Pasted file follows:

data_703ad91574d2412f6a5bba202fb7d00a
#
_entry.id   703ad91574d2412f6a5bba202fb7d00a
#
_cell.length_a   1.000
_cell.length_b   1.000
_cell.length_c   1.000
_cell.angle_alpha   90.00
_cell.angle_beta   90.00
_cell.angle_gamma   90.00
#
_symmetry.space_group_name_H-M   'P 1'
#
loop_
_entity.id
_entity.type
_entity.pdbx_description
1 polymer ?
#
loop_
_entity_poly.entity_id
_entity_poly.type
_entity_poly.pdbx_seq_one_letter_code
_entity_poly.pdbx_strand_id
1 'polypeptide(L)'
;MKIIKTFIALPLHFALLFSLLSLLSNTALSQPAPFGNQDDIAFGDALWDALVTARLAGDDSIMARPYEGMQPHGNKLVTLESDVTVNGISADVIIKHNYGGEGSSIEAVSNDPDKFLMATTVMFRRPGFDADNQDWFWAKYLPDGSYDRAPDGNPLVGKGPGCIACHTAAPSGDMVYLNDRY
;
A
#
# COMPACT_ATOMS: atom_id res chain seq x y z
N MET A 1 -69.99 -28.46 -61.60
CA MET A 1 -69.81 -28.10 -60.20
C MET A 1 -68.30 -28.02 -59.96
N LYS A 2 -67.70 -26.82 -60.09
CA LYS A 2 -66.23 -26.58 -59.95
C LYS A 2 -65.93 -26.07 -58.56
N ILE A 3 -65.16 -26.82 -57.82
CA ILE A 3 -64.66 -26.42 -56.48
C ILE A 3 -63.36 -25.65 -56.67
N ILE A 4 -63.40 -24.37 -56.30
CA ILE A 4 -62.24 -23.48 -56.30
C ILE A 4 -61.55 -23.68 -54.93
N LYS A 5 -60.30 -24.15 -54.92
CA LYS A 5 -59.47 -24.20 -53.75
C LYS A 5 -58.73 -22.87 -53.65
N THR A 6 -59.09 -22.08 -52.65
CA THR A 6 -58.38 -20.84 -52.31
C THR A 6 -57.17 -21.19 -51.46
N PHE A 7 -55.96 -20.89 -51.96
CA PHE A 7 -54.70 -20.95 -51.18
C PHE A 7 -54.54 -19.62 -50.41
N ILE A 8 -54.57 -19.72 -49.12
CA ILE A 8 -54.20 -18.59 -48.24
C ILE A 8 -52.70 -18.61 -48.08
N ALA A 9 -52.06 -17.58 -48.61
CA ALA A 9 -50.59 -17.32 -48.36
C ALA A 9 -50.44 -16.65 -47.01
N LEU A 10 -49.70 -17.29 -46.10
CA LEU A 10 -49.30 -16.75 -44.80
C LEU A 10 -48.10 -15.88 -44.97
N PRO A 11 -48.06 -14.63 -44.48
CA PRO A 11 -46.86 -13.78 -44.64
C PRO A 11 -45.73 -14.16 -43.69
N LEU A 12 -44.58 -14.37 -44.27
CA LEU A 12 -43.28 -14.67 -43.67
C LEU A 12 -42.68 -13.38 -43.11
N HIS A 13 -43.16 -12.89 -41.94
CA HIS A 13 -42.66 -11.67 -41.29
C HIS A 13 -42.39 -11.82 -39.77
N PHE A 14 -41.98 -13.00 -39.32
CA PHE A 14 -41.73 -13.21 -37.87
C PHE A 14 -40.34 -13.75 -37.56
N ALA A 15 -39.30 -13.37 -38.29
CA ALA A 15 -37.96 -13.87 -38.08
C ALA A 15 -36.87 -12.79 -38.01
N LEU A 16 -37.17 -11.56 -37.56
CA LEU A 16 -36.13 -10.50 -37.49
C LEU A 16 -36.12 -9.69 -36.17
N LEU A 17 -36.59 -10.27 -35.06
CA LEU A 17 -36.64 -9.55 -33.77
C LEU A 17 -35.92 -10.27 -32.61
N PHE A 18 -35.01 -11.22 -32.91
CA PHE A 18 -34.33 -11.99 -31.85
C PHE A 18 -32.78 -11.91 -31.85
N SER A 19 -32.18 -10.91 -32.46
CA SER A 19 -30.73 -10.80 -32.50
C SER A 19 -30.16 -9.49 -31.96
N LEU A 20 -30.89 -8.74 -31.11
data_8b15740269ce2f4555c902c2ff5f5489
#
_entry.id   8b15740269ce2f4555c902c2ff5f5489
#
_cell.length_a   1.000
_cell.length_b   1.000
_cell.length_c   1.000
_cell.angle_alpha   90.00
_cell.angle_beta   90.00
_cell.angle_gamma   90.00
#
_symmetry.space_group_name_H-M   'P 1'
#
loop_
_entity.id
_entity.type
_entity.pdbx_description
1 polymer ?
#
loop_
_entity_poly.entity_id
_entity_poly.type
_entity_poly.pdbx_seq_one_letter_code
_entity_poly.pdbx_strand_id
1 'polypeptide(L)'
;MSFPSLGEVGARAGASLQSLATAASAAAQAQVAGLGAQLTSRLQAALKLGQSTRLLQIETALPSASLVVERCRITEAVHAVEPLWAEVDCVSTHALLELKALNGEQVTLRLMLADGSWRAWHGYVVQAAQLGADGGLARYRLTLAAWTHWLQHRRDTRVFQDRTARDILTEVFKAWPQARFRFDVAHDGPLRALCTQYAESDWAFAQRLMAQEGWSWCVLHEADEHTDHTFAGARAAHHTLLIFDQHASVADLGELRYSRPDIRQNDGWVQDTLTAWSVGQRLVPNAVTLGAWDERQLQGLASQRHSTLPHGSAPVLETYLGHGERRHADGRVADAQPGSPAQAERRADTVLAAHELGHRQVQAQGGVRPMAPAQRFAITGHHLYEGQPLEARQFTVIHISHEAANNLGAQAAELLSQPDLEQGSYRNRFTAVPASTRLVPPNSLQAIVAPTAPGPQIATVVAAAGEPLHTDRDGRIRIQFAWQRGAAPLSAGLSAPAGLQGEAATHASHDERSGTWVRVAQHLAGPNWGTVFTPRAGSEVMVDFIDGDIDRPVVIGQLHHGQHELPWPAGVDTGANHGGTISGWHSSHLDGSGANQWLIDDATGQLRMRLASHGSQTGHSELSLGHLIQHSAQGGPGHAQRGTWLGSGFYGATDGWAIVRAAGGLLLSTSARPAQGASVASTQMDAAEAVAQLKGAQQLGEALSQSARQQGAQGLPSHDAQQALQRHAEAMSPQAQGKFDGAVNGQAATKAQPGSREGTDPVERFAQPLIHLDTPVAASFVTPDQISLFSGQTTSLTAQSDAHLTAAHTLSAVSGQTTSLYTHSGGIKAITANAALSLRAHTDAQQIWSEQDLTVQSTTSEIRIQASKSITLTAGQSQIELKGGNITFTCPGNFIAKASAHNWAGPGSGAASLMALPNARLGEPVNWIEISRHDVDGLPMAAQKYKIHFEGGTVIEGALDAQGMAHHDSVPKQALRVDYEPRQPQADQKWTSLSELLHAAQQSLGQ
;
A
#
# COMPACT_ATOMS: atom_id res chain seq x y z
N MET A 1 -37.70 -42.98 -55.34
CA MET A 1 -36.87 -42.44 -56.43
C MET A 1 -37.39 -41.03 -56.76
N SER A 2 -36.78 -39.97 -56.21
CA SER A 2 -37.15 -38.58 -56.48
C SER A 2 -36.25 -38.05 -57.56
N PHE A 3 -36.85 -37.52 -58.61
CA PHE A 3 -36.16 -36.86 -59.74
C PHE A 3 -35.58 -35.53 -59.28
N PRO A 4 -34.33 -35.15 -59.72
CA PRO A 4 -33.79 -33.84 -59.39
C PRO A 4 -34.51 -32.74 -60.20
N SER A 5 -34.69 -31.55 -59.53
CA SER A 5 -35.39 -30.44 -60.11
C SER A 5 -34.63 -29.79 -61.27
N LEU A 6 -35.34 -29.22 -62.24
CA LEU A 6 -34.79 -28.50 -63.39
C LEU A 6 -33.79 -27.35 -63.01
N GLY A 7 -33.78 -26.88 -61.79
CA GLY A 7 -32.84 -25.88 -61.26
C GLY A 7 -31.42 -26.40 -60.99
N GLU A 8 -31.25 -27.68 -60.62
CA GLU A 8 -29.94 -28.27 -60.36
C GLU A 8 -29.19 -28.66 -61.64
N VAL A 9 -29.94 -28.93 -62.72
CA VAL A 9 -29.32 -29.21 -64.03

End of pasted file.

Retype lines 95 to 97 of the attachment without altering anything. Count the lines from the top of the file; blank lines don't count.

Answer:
_cell.length_c   1.000
_cell.angle_alpha   90.00
_cell.angle_beta   90.00